My mistress’ eyes are nothing like the sun;
Coral is far more red, than her lips red:
If snow be white, why then her breasts are dun;
If hairs be wires, black wires grow on her head.
I have seen roses damasked, red and white,
But no such roses see I in her cheeks;
And in some perfumes is there more delight
Than in the breath that from my mistress reeks.
I love to hear her speak, yet well I know
That music hath a far more pleasing sound:
I grant I never saw a goddess go,
My mistress, when she walks, treads on the ground:
And yet by heaven, I think my love as rare,
As any she belied with false compare.
In honor of Valentine’s Day this coming Friday, here is Shakespeare’s “Sonnet 130.” Shakespeare satirizes the traditional love poem, which is often a vehicle to idealize the speaker’s lover by using flowery language to liken her beauty to natural imagery. Associated with Petrarch, this style was also popular in Elizabethan England. However, Shakespeare boldly countered this traditional style, as evidenced by this very sonnet. The speaker reveals his lover’s imperfections by comparing her to beautiful objects found in nature and admits that her physical appearance cannot add up to things as beautiful as roses, snow, or the sun. Instead, the speaker remains confident that he can glorify his lover without exaggerated and unrealistic metaphors, that their love is both honest and unparalleled. Shakespeare makes sure to cover all conventional imagery like the heavens, nature, seasons, music, and classical allusions, but mocks them to realistically depict his lover. Although atypical in the treatment of the subject matter, this sonnet demonstrates what is now known as the Shakespearean sonnet: the three quatrains and singular couplet follow the ababcdcdefefgg rhyme scheme.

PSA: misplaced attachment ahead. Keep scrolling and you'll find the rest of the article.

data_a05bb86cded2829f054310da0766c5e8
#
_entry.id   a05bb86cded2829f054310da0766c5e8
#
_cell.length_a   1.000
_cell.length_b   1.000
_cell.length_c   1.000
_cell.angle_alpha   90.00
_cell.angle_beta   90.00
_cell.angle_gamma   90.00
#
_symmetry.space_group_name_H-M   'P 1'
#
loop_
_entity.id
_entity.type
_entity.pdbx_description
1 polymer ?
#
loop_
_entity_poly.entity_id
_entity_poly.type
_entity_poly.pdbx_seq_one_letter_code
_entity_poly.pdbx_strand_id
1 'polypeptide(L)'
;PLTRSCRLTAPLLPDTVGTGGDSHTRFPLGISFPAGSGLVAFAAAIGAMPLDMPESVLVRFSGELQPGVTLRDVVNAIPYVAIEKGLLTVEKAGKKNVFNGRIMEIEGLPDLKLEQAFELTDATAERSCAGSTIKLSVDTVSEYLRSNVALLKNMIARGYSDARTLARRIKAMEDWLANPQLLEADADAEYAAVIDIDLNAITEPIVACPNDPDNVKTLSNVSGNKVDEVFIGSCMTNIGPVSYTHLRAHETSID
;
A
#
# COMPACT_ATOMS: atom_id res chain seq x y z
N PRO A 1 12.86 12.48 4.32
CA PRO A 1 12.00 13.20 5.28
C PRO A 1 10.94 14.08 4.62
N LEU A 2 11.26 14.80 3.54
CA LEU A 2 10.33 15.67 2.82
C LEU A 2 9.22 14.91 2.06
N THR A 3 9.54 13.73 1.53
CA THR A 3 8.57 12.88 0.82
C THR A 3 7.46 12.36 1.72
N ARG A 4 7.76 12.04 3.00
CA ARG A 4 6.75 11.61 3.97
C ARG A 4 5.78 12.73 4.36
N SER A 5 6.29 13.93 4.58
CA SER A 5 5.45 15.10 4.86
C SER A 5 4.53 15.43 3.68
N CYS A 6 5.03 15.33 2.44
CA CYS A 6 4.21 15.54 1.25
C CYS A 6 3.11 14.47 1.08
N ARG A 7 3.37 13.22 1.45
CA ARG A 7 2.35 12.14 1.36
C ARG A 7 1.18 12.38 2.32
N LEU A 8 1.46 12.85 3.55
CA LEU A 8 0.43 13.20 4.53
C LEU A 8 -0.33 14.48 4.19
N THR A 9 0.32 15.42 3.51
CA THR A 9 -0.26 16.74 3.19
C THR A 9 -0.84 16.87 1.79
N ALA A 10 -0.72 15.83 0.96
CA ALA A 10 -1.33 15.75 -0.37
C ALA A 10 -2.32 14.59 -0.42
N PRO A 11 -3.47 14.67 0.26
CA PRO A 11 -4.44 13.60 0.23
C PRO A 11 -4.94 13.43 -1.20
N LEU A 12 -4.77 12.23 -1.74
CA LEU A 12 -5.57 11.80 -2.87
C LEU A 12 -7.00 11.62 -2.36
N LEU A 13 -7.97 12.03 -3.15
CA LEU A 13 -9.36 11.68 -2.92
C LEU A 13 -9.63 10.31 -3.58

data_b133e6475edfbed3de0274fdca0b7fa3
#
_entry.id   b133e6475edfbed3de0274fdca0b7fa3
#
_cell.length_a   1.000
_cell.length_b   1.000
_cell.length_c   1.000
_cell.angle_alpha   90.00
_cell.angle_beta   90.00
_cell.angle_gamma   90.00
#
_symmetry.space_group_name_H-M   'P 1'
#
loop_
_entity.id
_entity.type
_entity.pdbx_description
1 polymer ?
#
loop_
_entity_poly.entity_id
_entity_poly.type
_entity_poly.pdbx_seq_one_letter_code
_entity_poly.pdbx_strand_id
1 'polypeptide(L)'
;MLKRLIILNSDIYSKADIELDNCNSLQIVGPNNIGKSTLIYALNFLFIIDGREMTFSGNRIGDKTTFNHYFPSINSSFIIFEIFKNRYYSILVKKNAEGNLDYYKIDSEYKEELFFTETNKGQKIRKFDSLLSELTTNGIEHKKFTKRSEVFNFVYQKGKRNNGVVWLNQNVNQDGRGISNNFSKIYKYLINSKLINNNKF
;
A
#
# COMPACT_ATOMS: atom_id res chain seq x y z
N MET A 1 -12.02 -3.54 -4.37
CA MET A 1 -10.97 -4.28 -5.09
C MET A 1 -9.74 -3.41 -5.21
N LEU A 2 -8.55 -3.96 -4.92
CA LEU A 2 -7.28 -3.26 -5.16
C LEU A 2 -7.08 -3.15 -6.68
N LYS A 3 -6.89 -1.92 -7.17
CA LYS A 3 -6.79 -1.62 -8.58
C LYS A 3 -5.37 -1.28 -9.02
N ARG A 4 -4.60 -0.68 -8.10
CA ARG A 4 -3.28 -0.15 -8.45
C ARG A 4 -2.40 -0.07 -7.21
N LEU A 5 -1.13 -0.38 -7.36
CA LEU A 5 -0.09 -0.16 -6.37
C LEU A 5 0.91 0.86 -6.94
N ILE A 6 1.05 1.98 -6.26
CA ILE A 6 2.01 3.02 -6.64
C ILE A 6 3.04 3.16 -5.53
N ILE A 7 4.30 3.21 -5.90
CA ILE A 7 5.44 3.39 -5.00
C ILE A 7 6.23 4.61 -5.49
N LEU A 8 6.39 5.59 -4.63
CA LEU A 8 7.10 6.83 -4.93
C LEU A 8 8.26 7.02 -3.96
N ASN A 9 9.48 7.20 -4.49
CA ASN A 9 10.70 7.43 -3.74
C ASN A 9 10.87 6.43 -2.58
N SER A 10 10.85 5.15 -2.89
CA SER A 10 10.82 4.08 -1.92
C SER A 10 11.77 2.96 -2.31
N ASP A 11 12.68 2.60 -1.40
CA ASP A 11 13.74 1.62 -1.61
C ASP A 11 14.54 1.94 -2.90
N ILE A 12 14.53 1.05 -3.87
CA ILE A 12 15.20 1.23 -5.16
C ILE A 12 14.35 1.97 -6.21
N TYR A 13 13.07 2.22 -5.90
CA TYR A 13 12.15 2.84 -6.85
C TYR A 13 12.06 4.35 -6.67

William Shakespeare, an English poet, playwright, and actor, published a collection of 154 sonnets in 1609 titled Sonnets, one of which was Sonnet 130. Shakespeare is most famous for his plays, which included comedies, histories, and tragedies, though he tended to mix comedy into his tragedies. Shakespeare’s blank verse in iambic pentameter was his dominant poetic form and demonstrated his mastery of the English language, however he wasn’t highly esteemed until years after his death. Today Shakespeare is considered the greatest writer in the English language, and has left a lasting influence on theatre and literature.
Sonnet 130 was originally published in Sonnets, a collection of poems by William Shakespeare in 1609. The exact year that this particular sonnet was written remains unknown.